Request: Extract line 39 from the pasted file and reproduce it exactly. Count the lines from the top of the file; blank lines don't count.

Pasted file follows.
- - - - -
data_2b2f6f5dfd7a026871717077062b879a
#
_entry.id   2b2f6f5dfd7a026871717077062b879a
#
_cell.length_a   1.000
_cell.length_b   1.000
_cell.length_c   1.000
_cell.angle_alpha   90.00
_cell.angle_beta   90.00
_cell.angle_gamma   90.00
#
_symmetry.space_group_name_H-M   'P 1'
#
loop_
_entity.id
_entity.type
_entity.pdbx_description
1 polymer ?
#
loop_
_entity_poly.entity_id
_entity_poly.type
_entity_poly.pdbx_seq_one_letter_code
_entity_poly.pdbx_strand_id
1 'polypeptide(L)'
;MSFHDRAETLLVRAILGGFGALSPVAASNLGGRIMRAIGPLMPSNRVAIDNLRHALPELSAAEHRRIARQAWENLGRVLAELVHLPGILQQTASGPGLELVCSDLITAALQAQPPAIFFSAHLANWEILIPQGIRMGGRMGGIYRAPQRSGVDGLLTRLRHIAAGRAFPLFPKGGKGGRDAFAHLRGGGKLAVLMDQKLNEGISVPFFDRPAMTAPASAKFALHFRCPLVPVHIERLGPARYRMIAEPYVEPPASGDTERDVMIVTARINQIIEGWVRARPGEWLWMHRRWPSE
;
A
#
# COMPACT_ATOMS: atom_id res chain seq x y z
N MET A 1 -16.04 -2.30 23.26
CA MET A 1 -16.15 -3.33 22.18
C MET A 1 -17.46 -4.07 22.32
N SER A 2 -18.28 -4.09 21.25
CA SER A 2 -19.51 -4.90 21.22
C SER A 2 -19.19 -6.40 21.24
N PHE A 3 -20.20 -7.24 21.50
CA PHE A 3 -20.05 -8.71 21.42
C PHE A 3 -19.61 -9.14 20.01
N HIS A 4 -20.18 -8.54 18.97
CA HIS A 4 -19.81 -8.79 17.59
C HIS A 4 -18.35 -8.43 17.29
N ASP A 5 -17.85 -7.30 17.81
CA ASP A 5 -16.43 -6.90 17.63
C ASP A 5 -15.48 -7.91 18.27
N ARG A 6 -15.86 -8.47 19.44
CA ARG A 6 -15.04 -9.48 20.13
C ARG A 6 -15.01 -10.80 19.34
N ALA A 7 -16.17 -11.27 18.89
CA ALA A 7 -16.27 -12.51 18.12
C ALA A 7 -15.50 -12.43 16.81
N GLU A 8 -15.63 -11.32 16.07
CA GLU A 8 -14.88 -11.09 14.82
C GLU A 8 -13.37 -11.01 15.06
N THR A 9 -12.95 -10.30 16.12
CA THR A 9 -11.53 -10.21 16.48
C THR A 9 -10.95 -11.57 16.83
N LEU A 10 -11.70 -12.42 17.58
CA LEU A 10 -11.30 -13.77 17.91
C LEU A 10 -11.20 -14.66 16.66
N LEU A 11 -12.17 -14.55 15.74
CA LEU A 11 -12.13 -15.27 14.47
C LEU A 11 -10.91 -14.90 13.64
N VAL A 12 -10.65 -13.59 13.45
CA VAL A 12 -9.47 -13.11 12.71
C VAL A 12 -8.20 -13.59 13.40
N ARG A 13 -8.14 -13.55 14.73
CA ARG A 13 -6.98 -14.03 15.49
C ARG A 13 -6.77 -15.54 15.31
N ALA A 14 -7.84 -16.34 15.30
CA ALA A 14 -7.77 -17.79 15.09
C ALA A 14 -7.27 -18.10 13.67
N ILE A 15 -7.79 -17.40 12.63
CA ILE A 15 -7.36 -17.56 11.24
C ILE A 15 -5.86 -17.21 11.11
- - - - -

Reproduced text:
C PHE A 3 -19.61 -9.14 20.01